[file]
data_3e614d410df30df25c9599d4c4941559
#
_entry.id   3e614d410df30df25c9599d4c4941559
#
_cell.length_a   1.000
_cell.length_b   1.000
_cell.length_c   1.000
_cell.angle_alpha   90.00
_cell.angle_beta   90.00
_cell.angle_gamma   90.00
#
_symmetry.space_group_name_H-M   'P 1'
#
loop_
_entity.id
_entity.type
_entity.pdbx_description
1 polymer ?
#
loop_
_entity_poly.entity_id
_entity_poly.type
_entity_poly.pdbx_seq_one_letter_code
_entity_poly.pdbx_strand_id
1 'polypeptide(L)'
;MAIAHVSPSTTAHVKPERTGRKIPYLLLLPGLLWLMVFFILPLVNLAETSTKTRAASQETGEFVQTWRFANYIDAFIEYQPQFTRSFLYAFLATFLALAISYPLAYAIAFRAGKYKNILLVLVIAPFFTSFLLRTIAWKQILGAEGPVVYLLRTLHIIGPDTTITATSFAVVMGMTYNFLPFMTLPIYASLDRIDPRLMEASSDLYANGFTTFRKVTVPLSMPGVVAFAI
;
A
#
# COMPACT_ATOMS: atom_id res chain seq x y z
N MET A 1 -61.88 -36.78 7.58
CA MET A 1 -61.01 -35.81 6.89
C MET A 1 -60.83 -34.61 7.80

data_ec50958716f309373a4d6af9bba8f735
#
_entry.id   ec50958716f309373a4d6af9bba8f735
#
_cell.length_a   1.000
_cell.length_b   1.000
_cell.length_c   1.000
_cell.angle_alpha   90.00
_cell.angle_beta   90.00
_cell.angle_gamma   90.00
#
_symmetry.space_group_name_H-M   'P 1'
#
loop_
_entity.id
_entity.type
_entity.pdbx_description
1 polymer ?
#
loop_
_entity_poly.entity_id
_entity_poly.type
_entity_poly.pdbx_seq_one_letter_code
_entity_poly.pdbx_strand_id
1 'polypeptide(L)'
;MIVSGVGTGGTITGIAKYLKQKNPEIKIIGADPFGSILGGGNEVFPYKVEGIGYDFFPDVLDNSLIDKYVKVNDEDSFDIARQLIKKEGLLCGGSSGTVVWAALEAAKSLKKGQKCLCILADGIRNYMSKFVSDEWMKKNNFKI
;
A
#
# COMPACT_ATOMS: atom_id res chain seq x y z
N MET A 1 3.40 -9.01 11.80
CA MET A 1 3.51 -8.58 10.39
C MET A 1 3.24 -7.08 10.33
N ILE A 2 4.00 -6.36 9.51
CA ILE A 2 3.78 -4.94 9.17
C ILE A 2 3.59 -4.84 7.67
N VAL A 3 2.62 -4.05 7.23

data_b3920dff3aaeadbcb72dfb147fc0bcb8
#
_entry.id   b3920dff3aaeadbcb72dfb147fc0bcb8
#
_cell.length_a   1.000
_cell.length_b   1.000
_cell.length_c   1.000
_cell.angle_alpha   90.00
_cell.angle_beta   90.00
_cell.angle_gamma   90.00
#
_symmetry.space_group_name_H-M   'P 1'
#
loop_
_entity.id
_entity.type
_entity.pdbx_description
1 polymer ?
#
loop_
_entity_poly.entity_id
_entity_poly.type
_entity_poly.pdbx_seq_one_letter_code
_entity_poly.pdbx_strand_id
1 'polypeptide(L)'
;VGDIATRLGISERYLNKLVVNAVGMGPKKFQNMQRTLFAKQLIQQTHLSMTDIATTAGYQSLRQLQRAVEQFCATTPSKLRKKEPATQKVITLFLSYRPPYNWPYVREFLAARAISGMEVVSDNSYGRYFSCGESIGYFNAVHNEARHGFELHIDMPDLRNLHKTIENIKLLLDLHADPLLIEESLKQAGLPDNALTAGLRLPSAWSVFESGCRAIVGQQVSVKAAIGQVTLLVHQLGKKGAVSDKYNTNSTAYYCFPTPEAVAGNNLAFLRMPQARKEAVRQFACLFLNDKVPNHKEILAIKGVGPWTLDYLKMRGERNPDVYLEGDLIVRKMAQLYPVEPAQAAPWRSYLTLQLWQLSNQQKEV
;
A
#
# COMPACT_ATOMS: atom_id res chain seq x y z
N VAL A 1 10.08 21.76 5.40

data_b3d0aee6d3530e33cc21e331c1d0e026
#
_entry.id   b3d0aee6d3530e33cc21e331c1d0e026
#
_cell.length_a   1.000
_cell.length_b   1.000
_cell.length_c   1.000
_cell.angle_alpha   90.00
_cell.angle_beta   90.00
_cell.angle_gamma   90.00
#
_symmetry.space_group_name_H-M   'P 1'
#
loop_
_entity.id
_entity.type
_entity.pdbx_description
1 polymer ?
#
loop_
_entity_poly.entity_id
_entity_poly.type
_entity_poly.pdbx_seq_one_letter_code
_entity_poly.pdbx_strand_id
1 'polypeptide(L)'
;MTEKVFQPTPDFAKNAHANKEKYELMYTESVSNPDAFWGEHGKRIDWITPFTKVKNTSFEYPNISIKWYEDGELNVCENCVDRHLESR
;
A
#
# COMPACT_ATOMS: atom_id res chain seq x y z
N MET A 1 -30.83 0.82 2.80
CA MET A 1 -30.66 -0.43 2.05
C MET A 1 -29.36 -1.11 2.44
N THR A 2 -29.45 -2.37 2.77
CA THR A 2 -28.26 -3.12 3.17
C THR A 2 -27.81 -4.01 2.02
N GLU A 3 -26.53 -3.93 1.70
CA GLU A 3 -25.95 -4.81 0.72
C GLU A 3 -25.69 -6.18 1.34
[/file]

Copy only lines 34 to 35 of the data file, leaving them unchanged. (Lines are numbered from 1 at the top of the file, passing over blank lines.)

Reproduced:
data_ec50958716f309373a4d6af9bba8f735
#